Assessments of Thioridazine as a Helper Compound to Dicloxacillin against Methicillin-Resistant Staphylococcus aureus: In Vivo Trials in a Mouse Peritonitis Model.
PLoS One. 2015;10(8):e0135571
Authors: Stenger M, Hendel K, Bollen P, Licht PB, Kolmos HJ, Klitgaard JK
INTRODUCTION: The rise in antimicrobial resistance is a major global concern and requires new treatment strategies. The use of helper compounds, such as thioridazine (TDZ), an antipsychotic drug, in combination with traditional antibiotics must be investigated.
OBJECTIVES: The aim of this study was to investigate the efficacy of TDZ as a helper compound for dicloxacillin (DCX) against methicillin-resistant Staphylococcus aureus (MRSA) in vivo, and compare the combination treatment of DCX+TDZ with vancomycin (VAN).
METHODS: Mice were inoculated with an intraperitoneal (IP) injection of MRSA (108 CFU) and treated in a 12-hour cycle for 48 hours. By termination, bacterial quantities in a peritoneal flush, spleen and kidneys were obtained. In the main trial the drugs were administered subcutaneously in five treatment groups: 1) DCX, 2) TDZ, 3) DCX+TDZ, 4) VAN, 5) SALINE. Additional smaller studies with IP administration and higher subcutaneous dosages (×1.5 and ×4) of the drugs were subsequently performed.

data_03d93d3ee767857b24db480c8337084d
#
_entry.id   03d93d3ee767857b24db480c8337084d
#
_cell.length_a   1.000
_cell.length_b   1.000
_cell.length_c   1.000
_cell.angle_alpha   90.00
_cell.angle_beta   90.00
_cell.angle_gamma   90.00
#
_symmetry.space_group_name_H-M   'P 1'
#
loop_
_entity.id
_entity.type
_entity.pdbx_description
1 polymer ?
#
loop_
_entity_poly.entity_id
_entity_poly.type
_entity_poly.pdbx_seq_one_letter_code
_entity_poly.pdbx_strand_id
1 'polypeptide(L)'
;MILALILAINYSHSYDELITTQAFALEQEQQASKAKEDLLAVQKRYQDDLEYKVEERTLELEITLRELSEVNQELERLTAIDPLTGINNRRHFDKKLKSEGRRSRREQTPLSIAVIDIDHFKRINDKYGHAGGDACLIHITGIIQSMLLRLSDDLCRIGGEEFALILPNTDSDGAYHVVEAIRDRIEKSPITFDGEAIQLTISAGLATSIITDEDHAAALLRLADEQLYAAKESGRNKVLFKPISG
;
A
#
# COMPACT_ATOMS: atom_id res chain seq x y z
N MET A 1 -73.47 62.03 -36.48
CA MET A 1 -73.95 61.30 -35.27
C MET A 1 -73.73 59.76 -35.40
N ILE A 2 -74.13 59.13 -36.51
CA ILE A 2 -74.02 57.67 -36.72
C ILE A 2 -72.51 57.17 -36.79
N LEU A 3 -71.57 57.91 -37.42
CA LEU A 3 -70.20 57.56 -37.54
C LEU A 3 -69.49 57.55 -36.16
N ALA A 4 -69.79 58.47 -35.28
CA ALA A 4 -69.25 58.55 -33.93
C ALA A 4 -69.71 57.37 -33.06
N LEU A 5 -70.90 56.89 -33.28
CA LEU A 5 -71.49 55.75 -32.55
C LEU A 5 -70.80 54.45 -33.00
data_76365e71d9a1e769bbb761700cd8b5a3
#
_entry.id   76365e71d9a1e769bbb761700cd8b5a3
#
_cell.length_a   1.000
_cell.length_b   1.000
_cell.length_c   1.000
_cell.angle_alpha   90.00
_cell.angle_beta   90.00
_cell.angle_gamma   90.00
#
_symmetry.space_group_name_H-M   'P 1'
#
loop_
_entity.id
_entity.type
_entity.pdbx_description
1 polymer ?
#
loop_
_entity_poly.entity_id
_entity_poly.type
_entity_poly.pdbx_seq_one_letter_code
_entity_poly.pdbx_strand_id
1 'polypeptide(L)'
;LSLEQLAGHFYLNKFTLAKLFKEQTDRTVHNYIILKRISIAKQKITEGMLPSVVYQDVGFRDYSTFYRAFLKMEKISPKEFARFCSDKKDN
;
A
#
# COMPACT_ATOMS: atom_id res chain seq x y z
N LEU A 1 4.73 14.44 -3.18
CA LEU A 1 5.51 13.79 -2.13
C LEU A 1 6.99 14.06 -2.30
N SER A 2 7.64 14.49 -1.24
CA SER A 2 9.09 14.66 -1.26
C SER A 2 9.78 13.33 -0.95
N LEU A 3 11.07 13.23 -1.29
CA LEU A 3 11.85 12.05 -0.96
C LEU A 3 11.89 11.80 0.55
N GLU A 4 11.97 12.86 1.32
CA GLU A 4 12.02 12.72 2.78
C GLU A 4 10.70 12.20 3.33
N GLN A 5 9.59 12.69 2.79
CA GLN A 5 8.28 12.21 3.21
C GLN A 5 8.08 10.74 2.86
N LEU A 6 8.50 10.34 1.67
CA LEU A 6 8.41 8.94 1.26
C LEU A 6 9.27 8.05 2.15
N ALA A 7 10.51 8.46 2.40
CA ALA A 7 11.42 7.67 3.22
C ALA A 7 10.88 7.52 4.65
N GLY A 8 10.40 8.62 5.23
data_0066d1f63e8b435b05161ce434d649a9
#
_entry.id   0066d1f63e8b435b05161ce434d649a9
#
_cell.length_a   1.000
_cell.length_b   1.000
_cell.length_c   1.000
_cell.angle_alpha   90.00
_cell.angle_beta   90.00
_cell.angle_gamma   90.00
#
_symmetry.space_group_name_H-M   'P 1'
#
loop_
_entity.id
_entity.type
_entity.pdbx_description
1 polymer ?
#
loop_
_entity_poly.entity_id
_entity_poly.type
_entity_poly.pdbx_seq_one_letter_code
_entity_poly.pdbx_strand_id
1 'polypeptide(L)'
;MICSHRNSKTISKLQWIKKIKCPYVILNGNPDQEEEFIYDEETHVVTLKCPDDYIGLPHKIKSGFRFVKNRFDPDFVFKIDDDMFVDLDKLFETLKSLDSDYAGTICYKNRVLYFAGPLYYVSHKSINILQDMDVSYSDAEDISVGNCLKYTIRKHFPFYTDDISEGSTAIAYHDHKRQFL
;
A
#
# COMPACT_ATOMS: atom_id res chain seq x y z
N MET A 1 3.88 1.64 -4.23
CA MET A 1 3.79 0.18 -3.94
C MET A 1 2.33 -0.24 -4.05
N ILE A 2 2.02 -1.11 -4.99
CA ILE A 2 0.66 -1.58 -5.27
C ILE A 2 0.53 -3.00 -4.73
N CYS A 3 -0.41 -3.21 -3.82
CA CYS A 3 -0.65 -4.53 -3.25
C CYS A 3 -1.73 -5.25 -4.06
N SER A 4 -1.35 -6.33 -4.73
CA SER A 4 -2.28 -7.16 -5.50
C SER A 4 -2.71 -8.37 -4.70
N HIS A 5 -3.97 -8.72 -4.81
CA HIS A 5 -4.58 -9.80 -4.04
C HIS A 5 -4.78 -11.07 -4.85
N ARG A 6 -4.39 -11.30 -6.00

RESULTS: In the main trial no significant differences were found between DCX+TDZ and DCX or TDZ alone (p≥0.121-0.999). VAN performed significantly better than DCX+TDZ on all bacteriological endpoints (p<0.001). Higher subcutaneous dosages of DCX and TDZ improved the antibacterial efficacy, but the combination treatment was still not significantly better than monotherapy. IP drug administration of DCX+TDZ revealed a significantly better antibacterial effect than DCX or TDZ alone (p<0.001) but not significantly different from VAN (p>0.999).
CONCLUSION: In conclusion, TDZ did not prove to be a viable helper compound for dicloxacillin against MRSA in subcutaneous systemic treatment. However, IP-administration of DCX+TDZ, directly at the infection site resulted in a synergetic effect, with efficacy comparable to that of VAN.
PMID: 26267376 [PubMed - in process]